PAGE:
Artists of all kinds help raise $15K through first ever ‘Art-A-Thon’
By BOBBIE CURD and KENDRA PEEK
The first ever Art-A-Thon to benefit the Community Arts Center was held downtown Saturday, and it exceed fundraising expectations.
About $15,000 was raised to benefit the Community Arts Center — almost $5,000 more than the goal of $10,000. The money was raised from donations to artists and corporate sponsorships.
“What a big difference that can make — a huge difference that amount of money can make,” said Kate Snyder, associate director of marketing and development, on Saturday afternoon.
Snyder said she hadn’t been sure what to expect since it was the first year, but she was happy with the turnout.
“I think it’s going great. I was pleased at the number of people. The artists are having a great time,” she said. “People are surprised at the range of artists active in Danville.”
Artists from all walks of life and multiple mediums converged onto Weisiger Park and inside the arts center for the event, creating pieces throughout the day and giving demonstrations of their chosen art forms.
Each artist raised money beforehand by creating their own “portals” though the arts center’s website; and they took contributions on site Saturday. All funds will go back to arts center in order to support its educational programs.
“You know the Arts Center has helped me developed my talent, so most definitely yes — I want to participate in any way I can to give back,” painter Sarah Wilts said. She began painting 20 or so years ago, but got serious only three years back. With so many classes offered throughout the year at the arts center, she said it’s been convenient for her to refocus on her love of painting and hone her skill.
Wiltsee, a past president of the Garden Club of Danville who’s known for her incredibly green thumb, was creating a colorful picture of flowers in bloom.
“Sister” Roni Gilpin chose to create a community glass tile mosaic piece, getting visitors at her table to glue brightly colored pieces of glass onto one background. She said collaboration is important in art and can bring communities together.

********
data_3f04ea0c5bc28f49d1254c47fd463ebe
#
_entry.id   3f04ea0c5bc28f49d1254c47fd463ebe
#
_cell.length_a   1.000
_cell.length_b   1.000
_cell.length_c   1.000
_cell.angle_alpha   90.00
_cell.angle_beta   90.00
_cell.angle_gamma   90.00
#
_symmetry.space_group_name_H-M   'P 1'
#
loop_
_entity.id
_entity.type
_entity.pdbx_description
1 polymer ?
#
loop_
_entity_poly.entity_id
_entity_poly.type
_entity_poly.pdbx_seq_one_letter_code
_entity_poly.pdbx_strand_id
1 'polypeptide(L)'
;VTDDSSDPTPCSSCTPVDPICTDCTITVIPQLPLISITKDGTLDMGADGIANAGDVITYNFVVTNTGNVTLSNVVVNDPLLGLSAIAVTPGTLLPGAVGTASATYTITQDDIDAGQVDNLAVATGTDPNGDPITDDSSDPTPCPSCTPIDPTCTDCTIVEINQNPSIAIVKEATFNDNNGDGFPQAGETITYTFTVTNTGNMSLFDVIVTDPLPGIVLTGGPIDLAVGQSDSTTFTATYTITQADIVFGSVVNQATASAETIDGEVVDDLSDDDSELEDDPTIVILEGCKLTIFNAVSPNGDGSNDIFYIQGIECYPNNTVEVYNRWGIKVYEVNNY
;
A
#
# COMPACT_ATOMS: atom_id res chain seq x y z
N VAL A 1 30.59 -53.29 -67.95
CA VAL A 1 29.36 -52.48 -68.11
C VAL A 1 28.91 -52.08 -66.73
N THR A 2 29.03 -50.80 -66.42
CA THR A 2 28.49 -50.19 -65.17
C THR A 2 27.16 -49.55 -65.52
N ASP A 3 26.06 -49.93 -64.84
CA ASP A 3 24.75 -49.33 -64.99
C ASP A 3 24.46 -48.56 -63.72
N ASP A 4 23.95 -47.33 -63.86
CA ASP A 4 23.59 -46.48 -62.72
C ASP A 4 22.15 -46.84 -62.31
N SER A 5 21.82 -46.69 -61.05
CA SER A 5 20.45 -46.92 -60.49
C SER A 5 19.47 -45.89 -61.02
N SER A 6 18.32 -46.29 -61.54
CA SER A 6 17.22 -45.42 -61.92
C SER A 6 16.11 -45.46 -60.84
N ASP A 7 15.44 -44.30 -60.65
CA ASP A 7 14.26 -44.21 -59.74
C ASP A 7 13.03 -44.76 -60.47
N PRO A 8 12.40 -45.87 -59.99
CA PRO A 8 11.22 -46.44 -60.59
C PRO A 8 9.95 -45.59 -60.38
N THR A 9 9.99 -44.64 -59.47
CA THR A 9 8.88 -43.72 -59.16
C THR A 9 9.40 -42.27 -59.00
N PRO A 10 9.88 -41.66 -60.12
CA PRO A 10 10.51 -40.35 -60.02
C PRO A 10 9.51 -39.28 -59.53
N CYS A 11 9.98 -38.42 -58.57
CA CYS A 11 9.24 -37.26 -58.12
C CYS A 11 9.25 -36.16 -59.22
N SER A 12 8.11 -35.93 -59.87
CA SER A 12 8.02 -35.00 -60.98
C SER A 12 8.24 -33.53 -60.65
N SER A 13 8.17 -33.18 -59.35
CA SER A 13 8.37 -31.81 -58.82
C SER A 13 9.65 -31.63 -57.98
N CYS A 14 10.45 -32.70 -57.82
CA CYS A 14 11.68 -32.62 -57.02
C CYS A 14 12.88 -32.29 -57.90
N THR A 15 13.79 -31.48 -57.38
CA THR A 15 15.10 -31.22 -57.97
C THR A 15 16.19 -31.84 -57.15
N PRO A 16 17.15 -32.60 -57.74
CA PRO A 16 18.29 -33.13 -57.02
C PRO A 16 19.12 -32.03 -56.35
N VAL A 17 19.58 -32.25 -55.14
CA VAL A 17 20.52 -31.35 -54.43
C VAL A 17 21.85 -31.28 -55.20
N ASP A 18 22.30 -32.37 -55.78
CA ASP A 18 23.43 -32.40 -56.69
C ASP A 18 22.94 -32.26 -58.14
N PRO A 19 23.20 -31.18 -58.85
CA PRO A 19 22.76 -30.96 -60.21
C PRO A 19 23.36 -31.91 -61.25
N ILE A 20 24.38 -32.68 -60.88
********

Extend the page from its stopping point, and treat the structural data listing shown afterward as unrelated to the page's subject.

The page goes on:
Artist Katherine Thomsen, who is credited as the brainchild of the Art-A-Thon and also teaches ceramics at the arts center, was creating a ceramic globe that would eventually turn into a luminary that holds a candle. Thomsen said the foot traffic throughout the park was steady all morning long.
Amelia Cloud, 13, a Bate Middle School student, had a drawing table set up and was perfecting a Manga-inspired character. She said she loves to draw and some day hopes to work for a company like Disney, doing animation.
“I really wanted to be a part of this … Arts are a big part of people’s culture, and I don’t want to let them die,” she said. “No one should want to let them die.”
Participating artists included quilters, painters, photographers, knitters, crocheters, jewelry makers, card makers, felt makers, potters, collage artists, dancers, singers — even those doing traditional American Indian beadwork, in Tressa Townes Brown and her son, Jacob.
Tressa Brown, a Harrodsburg resident, came with her son, Jacob, to do traditional American Indian beadwork. She said they wanted to show people something they might not ordinarily see and support the arts center.
“Programs the arts center provides are really important,” she said. “We need to make sure everyone has access to these programs.”
Collage artist John Andrew Dixon placed materials on his piece “To peach is owed,” which he was completing for the Art-Full Affair event scheduled for next weekend.
Dixon said he was surprised at how many people had come through, and how many were asking questions about the process.
Snyder said the 20 or so volunteers who ran the event made it all possible.
“They have been awesome,” she said.
Jewelry maker Debbie Sears said she wanted to give back because she had been able to take a pottery class on a scholarship at the arts center.
“I wanted to pay it forward,” she said.
Sears was selling her jewelry as she made it and the proceeds were going to the arts center.
That’s the whole point of the day, Snyder said — funding from Saturday’s event is going to help provide scholarships to events and programs offered at the arts center, including free field trips to students. Snyder said it takes $6 to fund a free field trip for a child; $28 for preschool art programming for a family; and $50 for a partial scholarship to Arts Exploration Camp.
Charlotta Bright Norby was quilting to support the arts center during the event.
“I think art is important,” she said. “I want all kids to have the opportunity — even kids whose families can’t afford to pay.”
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